One of the first issues to address when considering HIPAA compliance is what groups are required to comply with HIPAA. If an individual or organizations is subject to HIPAA compliance, they are known as a “Covered Entity”, or CE. CEs are defined in the HIPAA rules as 1) health plans, 2) healthcare clearinghouses, and 3) healthcare providers who electronically transmit any health information in connection with transactions for which the US Department of Health and Human Services has adopted standards.
Organizations which conduct certain functions on behalf of a CE are known as a “business associate”, or BA. BAs are subject to HIPAA compliance if the activity they perform on behalf of the CE requires the use or disclosure of individually identifiable health information. This may include providing data analysis, legal, accounting, consulting, management, or financial services.
Before a CE enters a business partnership with a BA, the CE must obtain assurance in the form of a Business Associate Agreement (BAA) that the BA will follow the HIPAA Rules and ensure that the appropriate safeguards are in place to maintain the confidentiality and integrity of the protected health information.
It is also worth defining what precisely is meant by PHI. There are eighteen “HIPAA Identifiers” that can be used to identity, contact, or locate an individual, or be used with other sources to identify an individual; these identifiers are collectively known as PHI. These are listed below.
|Names||Social Security Numbers||Device Identifying Numbers|
|Addresses||Medical Record Numbers||Web URLs|
|Dates||Health Plan Numbers||IP Addresses|
|Phone Numbers||Account Numbers||Biometric Identifiers|
|Fax Numbers||Certificate/License Numbers||Photographic Images|
|Email Addresses||Vehicle Identifying Numbers||Any Other Unique Characteristic|
A thorough explanation of HIPAA’s Rules should be central to any employee training course. The Rules address specific security requirements, such as the safeguards that should be implemented or response frameworks that should be in place if a data breach were to occur.
Privacy Rule – defines PHI and informs CEs and BAs of their responsibilities to protect patient data. The Minimum Necessary Rule is also part of the Privacy Rule and stipulates that should PHI be handed over to a third party, only the minimum amount of data necessary to complete the specific task should be handed over.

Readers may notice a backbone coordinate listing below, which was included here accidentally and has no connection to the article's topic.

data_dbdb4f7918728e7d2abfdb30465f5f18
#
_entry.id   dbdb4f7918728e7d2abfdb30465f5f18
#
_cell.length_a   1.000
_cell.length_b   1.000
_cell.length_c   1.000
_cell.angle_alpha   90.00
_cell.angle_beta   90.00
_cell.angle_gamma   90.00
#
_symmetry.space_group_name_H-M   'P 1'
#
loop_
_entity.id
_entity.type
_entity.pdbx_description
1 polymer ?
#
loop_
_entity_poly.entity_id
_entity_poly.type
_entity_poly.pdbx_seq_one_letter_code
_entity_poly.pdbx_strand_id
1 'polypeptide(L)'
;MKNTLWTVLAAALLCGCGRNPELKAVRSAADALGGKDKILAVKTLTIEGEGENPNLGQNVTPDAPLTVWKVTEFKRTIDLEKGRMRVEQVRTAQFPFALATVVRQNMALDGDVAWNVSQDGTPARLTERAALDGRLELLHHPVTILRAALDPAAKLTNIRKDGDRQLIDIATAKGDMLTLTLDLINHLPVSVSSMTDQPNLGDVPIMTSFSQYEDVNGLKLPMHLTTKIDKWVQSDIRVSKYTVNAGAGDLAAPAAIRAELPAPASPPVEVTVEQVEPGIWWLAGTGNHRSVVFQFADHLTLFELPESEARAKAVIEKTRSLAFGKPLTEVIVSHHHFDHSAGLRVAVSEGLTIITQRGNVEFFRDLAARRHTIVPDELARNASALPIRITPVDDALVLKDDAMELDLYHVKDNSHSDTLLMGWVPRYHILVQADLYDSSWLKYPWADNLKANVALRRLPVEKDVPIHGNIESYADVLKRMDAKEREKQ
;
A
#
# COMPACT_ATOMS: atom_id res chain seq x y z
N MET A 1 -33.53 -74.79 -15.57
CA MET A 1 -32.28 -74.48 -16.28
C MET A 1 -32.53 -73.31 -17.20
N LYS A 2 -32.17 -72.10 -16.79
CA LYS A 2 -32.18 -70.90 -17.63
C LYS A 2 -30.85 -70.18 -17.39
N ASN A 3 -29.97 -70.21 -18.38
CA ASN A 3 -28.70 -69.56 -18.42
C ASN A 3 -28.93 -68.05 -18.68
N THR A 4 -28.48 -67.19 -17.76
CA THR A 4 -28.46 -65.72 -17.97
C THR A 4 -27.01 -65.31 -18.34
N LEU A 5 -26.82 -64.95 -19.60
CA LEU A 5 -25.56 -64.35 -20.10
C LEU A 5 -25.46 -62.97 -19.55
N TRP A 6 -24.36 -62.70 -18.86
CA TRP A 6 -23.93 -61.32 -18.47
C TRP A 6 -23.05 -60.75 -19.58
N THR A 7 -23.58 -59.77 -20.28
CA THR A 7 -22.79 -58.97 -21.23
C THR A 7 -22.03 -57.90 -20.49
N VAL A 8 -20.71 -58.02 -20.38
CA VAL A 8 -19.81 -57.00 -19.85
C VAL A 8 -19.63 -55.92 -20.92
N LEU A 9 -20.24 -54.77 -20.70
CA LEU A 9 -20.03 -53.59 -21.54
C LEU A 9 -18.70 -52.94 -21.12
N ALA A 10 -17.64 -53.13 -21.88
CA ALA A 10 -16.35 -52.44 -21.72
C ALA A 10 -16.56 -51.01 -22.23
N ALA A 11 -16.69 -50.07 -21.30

Security Rule – outlines the minimum physical, technical, and administrative safeguards needed to protect electronic PHI.
Breach Notification Rule – outlines procedures that must be followed in the aftermath of a breach to ensure that the risk of damage to patients is minimal. Employees must be informed on how and when to notify the OCR and the media.
Enforcement Rule – contains guidance on the fines and penalties that may be levied against a CE should a data breach occur. (OCR and Department of Health and Human Services can alter punishments at their discretion.)
Omnibus Rule – covers a wide range of privacy-related areas, from the length of time a patient’s records can be held to the encryption requirements of PHI.
Patient rights are an important aspect of the HIPAA Rules and the HHS’ Office for Civil Rights has been cracking down on noncompliance. It is important for employees to be made aware of patient rights under HIPAA to prevent noncompliance and HIPAA fines. When patient rights are violated and complaints are filed with OCR, they are investigated.
Ensure employees know about the right of patients to obtain and inspect their medical records and the time frame for responding. Patients are permitted to have errors in their records corrected. They can request restrictions of disclosures of their PHI, must be notified about the organization’s privacy practices, can request an accounting of disclosures.
The HIPAA Privacy Rule restricts uses and disclosures of PHI to certain healthcare functions – treatment, payment, and healthcare operations. Other uses and disclosures of PHI are only permitted if prior authorization is obtained.
Healthcare employees must be aware of the allowable uses and disclosures and when they must obtain authorizations. This is one of the most important elements to include in HIPAA training.